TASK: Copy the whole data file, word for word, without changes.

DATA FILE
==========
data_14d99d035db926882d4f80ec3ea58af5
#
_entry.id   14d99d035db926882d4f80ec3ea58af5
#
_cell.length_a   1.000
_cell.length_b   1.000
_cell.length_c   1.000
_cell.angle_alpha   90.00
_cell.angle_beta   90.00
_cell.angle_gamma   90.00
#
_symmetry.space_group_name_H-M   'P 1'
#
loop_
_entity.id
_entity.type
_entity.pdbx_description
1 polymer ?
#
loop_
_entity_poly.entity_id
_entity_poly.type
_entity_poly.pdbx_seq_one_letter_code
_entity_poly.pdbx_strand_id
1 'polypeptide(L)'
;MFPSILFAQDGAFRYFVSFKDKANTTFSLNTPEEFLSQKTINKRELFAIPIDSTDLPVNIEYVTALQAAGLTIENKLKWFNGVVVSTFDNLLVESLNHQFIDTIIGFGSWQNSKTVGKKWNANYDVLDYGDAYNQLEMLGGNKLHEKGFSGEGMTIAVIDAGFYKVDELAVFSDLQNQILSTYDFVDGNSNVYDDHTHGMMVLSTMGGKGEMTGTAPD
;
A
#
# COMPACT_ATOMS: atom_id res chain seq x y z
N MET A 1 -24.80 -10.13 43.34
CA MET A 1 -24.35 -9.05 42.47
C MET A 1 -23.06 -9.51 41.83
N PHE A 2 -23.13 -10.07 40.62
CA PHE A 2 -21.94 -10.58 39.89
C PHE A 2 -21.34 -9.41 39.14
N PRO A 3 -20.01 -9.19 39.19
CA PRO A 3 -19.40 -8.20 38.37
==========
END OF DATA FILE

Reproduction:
data_14d99d035db926882d4f80ec3ea58af5
#
_entry.id   14d99d035db926882d4f80ec3ea58af5
#
_cell.length_a   1.000
_cell.length_b   1.000
_cell.length_c   1.000
_cell.angle_alpha   90.00
_cell.angle_beta   90.00
_cell.angle_gamma   90.00
#
_symmetry.space_group_name_H-M   'P 1'
#
loop_
_entity.id
_entity.type
_entity.pdbx_description
1 polymer ?
#
loop_
_entity_poly.entity_id
_entity_poly.type
_entity_poly.pdbx_seq_one_letter_code
_entity_poly.pdbx_strand_id
1 'polypeptide(L)'
;MFPSILFAQDGAFRYFVSFKDKANTTFSLNTPEEFLSQKTINKRELFAIPIDSTDLPVNIEYVTALQAAGLTIENKLKWFNGVVVSTFDNLLVESLNHQFIDTIIGFGSWQNSKTVGKKWNANYDVLDYGDAYNQLEMLGGNKLHEKGFSGEGMTIAVIDAGFYKVDELAVFSDLQNQILSTYDFVDGNSNVYDDHTHGMMVLSTMGGKGEMTGTAPD
;
A
#
# COMPACT_ATOMS: atom_id res chain seq x y z
N MET A 1 -24.80 -10.13 43.34
CA MET A 1 -24.35 -9.05 42.47
C MET A 1 -23.06 -9.51 41.83
N PHE A 2 -23.13 -10.07 40.62
CA PHE A 2 -21.94 -10.58 39.89
C PHE A 2 -21.34 -9.41 39.14
N PRO A 3 -20.01 -9.19 39.19
CA PRO A 3 -19.40 -8.20 38.37